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LSS Urinary System

Alexandra Burke-Smith

Transport maxima + the renal handling of glucose Urinary System: Directed study worksheet (n.vargesson@ic.ac.uk)

1. Briefly explain, in the context of renal function, what is meant by a “transport maximum”, and why it occurs When renal cells transport solutes out of or into tubular fluid, they move specific substances in one direction only involving specific membrane proteins, which act as transmembrane transporters. Each type of transporter has an upper limit on how fast it can work; the transport maximum (Tm) – measured in mg/min. In physiology, the transport maximum refers to the point at which increases in concentration do not result in an increase in movement of a substance across a membrane. E.g. glucose The body wants to retain glucose as a substrate; therefore the renal handling of glucose only needs to be considered in terms of filtration, reabsorption + excretion, i.e. there is no secretion of glucose back into the tubular fluid. Glucose filtration – through the fenestrated glomerular capillaries results in no change in glucose concentration in the filtrate compared to the blood, therefore the rate of glucose filtration increases proportionally to the plasma glucose concentration Glucose reabsorption – involves the Na+ Glucose co-transporter on the apical membrane, which transports glucose into the renal cells from the tubular fluid. These transporters have a transport maximum, therefore rate glucose reabsorption only increases proportionally to plasma glucose concentration up to a point, above which all the transporters are occupied and the rate can no longer increase. Glucose excretion – should be 0, but above a certain plasma glucose concentration; not all the glucose can be reabsorbed, and hence some is excreted (glycosuria). The rate of excretion increases above the Tm point 2. Suppose Tm for glucose reabsorption = 2mmol/min, and the glomerular filtration rate = 100ml/min (0.1l/min). Show on the axes below the relationship between: a. The rate of glucose filtration b. The rate of glucose reabsorption c. The rate of glucose excretion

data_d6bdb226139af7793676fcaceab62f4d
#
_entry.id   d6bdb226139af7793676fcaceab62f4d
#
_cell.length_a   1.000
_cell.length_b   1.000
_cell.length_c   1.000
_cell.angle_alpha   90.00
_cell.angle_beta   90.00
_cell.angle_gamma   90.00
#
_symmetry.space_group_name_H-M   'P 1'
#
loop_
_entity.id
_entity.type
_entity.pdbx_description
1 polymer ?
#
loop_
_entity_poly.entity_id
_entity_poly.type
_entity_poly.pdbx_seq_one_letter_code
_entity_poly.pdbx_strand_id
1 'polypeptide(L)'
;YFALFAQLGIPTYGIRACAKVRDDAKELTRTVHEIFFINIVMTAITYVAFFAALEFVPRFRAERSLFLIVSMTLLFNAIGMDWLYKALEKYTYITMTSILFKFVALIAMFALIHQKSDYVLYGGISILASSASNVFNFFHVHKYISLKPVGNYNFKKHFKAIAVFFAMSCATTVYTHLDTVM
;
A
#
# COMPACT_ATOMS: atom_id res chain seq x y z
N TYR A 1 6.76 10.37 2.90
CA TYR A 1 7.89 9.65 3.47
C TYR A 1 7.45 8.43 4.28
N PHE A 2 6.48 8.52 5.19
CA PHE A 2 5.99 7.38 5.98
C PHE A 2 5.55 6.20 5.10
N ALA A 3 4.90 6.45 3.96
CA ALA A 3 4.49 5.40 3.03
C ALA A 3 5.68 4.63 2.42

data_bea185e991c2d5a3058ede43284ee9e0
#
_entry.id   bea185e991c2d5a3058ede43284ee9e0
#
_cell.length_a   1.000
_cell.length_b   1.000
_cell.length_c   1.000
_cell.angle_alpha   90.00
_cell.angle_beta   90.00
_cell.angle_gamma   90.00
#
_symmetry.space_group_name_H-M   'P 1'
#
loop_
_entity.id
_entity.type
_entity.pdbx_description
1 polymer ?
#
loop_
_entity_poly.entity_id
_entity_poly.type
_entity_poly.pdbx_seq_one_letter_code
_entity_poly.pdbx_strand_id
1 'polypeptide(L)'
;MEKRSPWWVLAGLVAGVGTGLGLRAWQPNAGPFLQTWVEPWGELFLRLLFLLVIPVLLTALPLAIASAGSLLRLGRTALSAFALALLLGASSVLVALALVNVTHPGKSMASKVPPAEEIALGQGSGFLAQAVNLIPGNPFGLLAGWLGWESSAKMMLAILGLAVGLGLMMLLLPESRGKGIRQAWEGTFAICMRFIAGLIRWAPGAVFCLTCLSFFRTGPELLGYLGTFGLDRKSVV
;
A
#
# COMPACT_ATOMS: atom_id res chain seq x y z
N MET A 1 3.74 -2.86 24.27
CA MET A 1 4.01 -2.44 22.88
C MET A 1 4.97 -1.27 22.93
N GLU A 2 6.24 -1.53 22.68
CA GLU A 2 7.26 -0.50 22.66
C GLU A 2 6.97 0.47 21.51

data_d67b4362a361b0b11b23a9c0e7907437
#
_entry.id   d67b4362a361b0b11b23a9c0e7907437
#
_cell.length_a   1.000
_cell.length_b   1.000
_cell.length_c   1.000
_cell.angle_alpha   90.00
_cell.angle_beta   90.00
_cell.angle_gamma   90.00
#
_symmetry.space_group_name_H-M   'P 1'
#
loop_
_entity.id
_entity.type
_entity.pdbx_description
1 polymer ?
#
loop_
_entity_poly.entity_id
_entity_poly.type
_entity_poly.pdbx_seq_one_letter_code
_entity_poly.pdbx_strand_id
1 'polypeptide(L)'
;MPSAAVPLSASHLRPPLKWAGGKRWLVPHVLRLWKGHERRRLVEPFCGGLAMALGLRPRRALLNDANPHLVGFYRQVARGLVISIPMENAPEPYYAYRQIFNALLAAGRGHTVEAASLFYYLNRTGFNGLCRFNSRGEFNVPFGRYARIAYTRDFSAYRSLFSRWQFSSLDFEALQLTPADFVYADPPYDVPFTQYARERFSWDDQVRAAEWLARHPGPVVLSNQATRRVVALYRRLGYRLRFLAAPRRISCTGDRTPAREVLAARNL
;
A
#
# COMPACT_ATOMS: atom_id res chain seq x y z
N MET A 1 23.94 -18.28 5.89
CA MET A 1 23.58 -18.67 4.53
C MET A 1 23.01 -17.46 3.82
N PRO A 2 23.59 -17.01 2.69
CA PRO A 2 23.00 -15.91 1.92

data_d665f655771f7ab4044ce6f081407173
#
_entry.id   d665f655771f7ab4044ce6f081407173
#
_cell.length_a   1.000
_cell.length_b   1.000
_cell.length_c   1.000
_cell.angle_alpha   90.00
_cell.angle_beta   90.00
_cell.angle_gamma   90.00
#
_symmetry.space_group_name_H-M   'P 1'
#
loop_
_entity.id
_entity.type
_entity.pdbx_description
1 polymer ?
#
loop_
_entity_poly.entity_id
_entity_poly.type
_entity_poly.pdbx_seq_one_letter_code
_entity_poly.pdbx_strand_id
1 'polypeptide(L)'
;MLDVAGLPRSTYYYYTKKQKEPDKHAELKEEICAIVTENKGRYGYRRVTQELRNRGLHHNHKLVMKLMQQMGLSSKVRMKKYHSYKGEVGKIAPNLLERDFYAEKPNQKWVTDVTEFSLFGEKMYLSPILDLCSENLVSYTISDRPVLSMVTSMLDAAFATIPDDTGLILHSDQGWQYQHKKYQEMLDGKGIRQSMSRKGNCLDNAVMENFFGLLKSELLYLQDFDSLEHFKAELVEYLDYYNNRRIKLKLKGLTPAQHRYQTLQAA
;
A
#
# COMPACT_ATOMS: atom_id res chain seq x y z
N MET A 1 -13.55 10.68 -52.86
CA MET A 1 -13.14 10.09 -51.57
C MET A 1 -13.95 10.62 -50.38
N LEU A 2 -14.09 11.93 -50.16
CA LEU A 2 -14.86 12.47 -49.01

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Alex's Urinary  

Alex's Urinary

Alex's Urinary  

Alex's Urinary

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